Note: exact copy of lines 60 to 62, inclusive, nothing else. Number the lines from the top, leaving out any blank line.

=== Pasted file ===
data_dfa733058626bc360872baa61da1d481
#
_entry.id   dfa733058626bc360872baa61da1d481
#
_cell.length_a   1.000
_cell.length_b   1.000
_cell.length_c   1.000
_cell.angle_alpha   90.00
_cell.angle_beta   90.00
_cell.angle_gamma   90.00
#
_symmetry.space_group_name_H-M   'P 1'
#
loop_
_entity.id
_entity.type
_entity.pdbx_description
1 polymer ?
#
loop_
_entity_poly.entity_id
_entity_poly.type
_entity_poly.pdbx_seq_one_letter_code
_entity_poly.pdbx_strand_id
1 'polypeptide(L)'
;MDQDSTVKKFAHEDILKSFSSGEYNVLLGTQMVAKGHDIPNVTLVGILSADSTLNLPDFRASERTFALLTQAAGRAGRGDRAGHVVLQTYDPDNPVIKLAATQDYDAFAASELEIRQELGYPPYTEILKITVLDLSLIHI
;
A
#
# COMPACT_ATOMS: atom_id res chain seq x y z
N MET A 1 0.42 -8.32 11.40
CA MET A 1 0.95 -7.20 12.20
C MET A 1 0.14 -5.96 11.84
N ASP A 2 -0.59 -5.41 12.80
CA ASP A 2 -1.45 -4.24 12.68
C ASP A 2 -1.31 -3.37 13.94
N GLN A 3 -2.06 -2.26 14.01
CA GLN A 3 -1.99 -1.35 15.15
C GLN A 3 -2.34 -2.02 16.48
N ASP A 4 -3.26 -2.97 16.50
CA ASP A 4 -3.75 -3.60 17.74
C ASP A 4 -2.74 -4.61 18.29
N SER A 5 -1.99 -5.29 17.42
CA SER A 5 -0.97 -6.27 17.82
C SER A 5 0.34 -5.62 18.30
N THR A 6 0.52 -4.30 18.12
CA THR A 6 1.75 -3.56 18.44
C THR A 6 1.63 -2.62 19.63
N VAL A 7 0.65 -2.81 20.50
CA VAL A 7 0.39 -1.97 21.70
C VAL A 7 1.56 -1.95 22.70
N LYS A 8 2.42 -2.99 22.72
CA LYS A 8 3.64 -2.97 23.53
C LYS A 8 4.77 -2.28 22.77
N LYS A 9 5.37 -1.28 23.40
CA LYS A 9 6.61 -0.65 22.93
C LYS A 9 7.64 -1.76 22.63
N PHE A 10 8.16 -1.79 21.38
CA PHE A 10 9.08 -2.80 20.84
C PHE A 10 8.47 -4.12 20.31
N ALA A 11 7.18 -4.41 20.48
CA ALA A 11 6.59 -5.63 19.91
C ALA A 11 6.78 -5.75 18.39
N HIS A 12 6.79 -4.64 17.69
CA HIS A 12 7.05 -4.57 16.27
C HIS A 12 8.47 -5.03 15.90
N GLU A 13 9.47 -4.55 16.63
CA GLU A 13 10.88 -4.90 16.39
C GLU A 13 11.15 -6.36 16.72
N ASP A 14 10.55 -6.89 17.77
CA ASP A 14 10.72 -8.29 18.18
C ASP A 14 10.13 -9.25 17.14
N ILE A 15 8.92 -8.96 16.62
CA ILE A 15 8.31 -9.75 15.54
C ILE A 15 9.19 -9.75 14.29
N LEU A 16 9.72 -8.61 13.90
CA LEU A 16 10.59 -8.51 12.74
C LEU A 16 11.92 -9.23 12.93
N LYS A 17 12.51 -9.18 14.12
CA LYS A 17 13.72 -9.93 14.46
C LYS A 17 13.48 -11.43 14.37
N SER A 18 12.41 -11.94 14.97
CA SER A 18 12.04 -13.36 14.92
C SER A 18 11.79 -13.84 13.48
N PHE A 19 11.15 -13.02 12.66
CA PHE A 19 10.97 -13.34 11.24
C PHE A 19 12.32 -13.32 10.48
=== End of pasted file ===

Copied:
C PHE A 10 8.47 -4.12 20.31
N ALA A 11 7.18 -4.41 20.48
CA ALA A 11 6.59 -5.63 19.91